PostPosted: Sat Apr 15, 2017 5:00 pm 
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Joined: Thu Jul 26, 2012 9:46 pm
Posts: 757
Location: Surrey/Hants Border UK
I've seldom used synaptic, I have no need, I use apt or dpkg. :)

AntiX is great for keeping out of your way, whilst you go about doing the things you want to do.

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Linux (& BSD) since 1999.
(Now also ukuleles & harmonicas.)


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 Post subject: Re: The pretension of Ubuntu (and how antiX made me see it)
PostPosted: Sun Apr 16, 2017 6:22 am 
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Joined: Fri Feb 27, 2009 10:17 am
Posts: 573
I usually use Synaptic. I've tried Ubuntu and its children many times and always ran into trouble. When in trouble, mc is my friend.

_________________
Too many computers, in use now:
1-Dell D620 2gb
2-HP DV9917 4gb
3-Dell E5540 8gb
4-Dell Inspiron 15 7559 16gb
various older machines


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 Post subject: Re: The pretension of Ubuntu (and how antiX made me see it)
PostPosted: Sun Apr 16, 2017 4:42 pm 
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Joined: Thu Apr 06, 2017 5:48 am
Posts: 28
thriftee wrote:
I've tried Ubuntu and its children many times.


You make it sound awful lol. As if using Buntu-likes is like babysitting. If they really called the Ubuntu flavors it's "children" I don't think I would have ever used it.

I wouldn't say it's that painful. Though the pretension of the community is. A perfect example would be the propping-up of GNOME desktop even though everyone knows that it's currently broken. But since Canonical has much more momentum and cash than the vast majority of Linux distro-ibuters, it doesn't matter what crap they fling in the face of the populace (like a brat throwing a booger) because the community at large will still flock to it since it is seen as a form of "beginners Linux"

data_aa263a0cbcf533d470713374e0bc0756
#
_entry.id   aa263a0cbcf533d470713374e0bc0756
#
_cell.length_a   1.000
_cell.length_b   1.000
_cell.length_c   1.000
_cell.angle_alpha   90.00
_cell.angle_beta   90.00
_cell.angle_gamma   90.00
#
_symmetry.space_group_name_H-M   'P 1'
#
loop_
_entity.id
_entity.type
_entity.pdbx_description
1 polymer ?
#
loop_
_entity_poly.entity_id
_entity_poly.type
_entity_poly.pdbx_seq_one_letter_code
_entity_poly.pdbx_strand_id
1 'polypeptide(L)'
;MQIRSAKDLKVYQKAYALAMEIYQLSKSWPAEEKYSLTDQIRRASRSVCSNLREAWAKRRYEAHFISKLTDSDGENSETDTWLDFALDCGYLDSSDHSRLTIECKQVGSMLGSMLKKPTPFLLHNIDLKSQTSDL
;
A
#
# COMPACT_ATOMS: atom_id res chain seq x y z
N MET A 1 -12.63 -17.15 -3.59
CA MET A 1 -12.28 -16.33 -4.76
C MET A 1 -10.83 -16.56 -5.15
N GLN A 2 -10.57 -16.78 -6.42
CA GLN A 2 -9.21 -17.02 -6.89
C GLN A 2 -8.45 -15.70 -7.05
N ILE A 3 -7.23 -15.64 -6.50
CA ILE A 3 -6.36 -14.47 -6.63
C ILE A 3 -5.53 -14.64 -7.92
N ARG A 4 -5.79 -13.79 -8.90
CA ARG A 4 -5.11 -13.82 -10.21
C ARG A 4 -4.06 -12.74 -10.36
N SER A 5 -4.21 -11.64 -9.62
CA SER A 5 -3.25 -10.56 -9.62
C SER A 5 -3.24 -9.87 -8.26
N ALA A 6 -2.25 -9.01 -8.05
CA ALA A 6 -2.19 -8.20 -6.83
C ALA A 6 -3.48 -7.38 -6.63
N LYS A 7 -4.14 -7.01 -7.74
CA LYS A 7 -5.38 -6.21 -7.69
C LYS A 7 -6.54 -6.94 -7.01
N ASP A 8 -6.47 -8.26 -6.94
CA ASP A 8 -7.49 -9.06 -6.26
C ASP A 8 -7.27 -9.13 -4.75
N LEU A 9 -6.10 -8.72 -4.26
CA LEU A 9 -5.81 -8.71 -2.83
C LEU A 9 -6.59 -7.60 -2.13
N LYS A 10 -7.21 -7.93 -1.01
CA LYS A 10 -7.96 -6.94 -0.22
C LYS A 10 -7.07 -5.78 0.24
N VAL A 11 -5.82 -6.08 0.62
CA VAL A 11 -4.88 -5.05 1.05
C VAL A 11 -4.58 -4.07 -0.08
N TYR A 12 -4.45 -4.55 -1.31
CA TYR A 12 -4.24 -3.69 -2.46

_________________
Using current version of Antix 32-bit (secondary PC--a netbook.)
Compaq Mini 110
Intel Atom n270
GMA 950 graphics (at least it works for SuperTuxKart! The pre 0.9 versions anyways)
2gb DDR2 RAM

On my desktop I use Kubuntu 16.04 (64-bit).


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 Post subject: Re: The pretension of Ubuntu (and how antiX made me see it)
PostPosted: Thu Jun 29, 2017 7:34 am 
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Joined: Thu Jun 29, 2017 2:24 am
Posts: 76
Skyroz wrote:
Hey all. I've been pondering about which OS's are which (as in, what makes them them).


hey thats one of my favourite things. in fact i decided a year ago to work on something to open and compare a large number of puppy isos to figure out what was in what and summarise it in an html table.

i was surprised that no one was interested, but from there i created "distdiff," which compares two iso files (at least to my own satisfaction. it doesnt touch the initrd, unless i updated it.)

im sure someone can do better, but again, no one seems interested.

i would agree with you on ubuntu. their attitude seems almost microsoft-like in their willingness to drag people through costly ui/software/infrastructure changes that seem designed to benefit canonical mostly... only to drop that idea a year later. upstart, unity/dash, whatever screen-dohickey they had planned...

regular (experienced) users hate the new stuff and new fanboys say basically "if you were COOL, youd like it and get on board-- who cares what you think anyway?" which makes what they do with it a year later a lot funnier. but i guess the alternative is taking more careful steps, and thats not how you get "rich" let alone famous.

its too bad though-- i mean i thought upstart was a solution in search of a problem. yet when it finally became a valuable (or viable?) alternative to systemd, they folded and went with the latter. i liked breezy! in fact xubuntu was the "have it all" distro that made me windows-free for the first time since... caldera opendos.